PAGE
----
Feeding wild birds may seem easy at first glance. But in fact it requires more than just putting out bird seed. By using a garden feeder correctly, you’ll ensure locals birds visit regularly and get the nutrients they need while staying safe and healthy.
Hang it out of harm’s way
Hanging feeders are popular in New Zealand gardens because they’re easy to hang and refill. It’s important to remember however, to always hang a bird feeder out of harm’s way. Birds feel safe feeding high up off the ground as they are out of the reach of cats and other predators. Rats, stoats, ferrets and possums — those mortal enemies of New Zealand garden birds — may also enjoy feeding on seeds. Be sure to hang the feeder out on a limb rather than close to the trunk to discourage pests.
Keep it clean
Bird feeders should be cleaned regularly — ideally every couple of days. Clear away droppings and uneaten food (yes, birds have terrible table manners) and rinse the feeder. Dirty leftovers can clog up a feeder as well as transmit diseases to birds in the area. Cleaning a feeder regularly will also prevent wear and tear, giving it a longer lifespan.
Top up regularly
Although winter is when birds most need access to a feeder, it’s important to keep seed topped up all year round. That way birds will know where to find it when they really need it. Plus, birds have trouble accessing food in other seasons too particularly in long, hot summers like the one NZ just experienced.
P.S. If you’re worried that birds will become dependent on a feeder, don’t. Landcare Research studies have proven that “birds with ready access to supplementary food use only a small proportion of this food and survive even when the provision of this food was suddenly stopped.” Whew!
Use quality bird seed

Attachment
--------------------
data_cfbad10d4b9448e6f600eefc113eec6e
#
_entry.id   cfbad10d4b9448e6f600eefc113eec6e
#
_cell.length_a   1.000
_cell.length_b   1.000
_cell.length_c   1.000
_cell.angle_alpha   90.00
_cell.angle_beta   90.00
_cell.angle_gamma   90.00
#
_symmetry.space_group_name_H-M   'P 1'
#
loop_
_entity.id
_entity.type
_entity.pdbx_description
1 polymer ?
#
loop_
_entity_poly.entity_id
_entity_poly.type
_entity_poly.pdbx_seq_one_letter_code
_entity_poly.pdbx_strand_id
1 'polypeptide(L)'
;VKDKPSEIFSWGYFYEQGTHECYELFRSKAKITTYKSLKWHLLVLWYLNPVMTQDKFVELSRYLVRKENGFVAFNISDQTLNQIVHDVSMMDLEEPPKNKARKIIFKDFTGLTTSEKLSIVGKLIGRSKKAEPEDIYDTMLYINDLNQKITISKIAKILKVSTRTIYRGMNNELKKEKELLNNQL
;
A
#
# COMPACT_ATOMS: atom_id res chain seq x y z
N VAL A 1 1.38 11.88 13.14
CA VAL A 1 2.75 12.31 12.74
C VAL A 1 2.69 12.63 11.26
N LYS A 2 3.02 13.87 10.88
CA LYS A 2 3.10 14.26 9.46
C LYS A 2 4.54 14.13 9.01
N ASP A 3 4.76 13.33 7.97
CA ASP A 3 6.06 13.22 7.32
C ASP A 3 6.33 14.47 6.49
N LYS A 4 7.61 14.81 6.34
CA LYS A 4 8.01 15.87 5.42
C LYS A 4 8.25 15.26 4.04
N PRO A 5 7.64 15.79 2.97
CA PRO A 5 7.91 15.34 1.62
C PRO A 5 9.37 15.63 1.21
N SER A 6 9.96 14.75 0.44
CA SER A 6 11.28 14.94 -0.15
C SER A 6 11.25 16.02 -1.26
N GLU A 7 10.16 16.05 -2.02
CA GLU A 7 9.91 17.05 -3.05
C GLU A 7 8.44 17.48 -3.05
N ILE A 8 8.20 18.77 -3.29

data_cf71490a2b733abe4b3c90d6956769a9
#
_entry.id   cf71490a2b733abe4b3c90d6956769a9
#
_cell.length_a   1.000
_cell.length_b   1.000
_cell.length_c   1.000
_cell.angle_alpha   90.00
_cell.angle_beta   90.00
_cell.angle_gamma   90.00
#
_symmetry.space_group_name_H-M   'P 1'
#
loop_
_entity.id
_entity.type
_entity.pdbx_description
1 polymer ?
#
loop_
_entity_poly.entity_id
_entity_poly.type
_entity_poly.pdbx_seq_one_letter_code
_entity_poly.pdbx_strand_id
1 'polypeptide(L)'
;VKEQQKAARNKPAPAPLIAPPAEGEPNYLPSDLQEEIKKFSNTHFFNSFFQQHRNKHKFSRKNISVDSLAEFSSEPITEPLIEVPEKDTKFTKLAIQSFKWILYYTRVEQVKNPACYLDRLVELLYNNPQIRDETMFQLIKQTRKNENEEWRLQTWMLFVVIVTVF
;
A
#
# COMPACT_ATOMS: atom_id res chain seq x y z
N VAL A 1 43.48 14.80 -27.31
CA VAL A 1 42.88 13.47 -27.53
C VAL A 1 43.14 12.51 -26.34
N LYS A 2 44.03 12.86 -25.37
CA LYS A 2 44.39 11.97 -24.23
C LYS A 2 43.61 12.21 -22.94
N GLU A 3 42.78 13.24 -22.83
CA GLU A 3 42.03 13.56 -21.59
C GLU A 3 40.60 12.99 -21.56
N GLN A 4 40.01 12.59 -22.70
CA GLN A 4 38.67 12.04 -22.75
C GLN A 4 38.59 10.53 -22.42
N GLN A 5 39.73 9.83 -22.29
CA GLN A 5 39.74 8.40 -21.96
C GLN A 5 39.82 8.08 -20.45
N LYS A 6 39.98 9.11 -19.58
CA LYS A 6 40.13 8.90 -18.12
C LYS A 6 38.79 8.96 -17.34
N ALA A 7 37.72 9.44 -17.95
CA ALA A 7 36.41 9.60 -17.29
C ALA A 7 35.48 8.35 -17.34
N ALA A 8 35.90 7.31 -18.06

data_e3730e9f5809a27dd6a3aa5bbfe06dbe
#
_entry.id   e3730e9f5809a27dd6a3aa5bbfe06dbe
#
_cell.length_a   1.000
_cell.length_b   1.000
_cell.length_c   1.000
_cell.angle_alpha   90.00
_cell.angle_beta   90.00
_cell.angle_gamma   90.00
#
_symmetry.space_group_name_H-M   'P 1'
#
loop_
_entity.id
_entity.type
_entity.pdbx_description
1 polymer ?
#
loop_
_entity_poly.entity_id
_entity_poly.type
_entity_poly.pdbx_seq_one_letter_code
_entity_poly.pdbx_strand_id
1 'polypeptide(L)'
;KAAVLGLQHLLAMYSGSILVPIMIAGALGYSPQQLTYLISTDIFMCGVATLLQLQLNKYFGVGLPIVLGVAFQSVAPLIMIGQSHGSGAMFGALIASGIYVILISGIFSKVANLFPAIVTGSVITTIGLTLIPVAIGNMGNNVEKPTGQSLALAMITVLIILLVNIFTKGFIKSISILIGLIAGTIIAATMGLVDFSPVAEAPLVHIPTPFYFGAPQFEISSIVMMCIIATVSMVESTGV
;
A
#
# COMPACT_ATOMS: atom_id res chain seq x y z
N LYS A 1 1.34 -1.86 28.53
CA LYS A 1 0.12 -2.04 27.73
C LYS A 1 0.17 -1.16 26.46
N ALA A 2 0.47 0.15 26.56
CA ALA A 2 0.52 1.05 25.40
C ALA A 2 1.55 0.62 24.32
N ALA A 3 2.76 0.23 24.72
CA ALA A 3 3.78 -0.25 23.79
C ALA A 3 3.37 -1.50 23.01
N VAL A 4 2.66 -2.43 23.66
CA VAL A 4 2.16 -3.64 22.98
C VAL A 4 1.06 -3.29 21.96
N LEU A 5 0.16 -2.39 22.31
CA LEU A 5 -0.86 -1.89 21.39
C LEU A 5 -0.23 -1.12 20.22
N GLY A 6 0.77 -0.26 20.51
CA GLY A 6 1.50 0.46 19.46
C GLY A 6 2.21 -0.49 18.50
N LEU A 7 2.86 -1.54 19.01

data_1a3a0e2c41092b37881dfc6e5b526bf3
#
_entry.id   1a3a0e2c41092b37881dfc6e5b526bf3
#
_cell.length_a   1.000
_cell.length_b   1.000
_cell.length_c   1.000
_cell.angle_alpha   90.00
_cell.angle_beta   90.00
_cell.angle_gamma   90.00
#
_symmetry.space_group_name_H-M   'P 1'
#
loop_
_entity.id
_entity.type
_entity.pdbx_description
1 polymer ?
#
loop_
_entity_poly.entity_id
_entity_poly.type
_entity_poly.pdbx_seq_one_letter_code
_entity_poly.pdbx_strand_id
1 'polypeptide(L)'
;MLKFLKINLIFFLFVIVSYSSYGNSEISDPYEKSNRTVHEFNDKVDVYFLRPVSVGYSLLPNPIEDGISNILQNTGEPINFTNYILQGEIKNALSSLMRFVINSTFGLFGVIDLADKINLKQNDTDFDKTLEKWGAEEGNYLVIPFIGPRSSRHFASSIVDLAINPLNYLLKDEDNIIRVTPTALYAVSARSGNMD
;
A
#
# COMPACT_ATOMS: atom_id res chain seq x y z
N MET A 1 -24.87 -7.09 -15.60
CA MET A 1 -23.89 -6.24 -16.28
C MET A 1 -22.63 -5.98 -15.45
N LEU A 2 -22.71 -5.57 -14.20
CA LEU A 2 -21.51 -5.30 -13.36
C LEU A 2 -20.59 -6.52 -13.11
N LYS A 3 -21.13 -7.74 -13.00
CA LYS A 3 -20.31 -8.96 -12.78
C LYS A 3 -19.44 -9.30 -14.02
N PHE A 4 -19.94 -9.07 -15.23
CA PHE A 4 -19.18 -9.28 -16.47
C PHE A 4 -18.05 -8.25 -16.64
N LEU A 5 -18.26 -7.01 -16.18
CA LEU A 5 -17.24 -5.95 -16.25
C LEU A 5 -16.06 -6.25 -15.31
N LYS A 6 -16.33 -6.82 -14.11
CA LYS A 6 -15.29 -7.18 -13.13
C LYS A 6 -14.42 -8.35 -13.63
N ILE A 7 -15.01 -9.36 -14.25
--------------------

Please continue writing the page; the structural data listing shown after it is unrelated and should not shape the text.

Cheaper brands of bird seed tend to contain cereals, low quality fillers like corn and imported seed. Birds will cast aside the unappealing grains in search of the more nutritious ones, creating unnecessary waste and mess under the feeder. Many products contain imported seed which may come from less fertile soils. It can also be heat-treated which reduces the nutritional value. Feeding a top quality, New Zealand-grown seed mix less often is the way to go.
Don’t feed bread
Yes, our grandmothers all did it too. But we now know that bread contains very little nutritional value for birds. It’s junk food! Bread can be scattered as an occasional treat alongside other nutritious offerings but shouldn’t form the main substance of wild bird food.
Use more than one type of feeder
Every species has its own specific diet and food preferences. That’s why it’s important to cater for all types of New Zealand garden birds. An open feeder filled with seed will bring finches, pigeons, doves and other seed feeders. Tauhou (waxeye or silvereye) go crazy for vegetable-suet products like Energy Cakes and Truffles while a nectar feeder will keep tūi and bellbird happy. Putting out fruit or scattering a few mealworms near the feeder will keep most species happy too.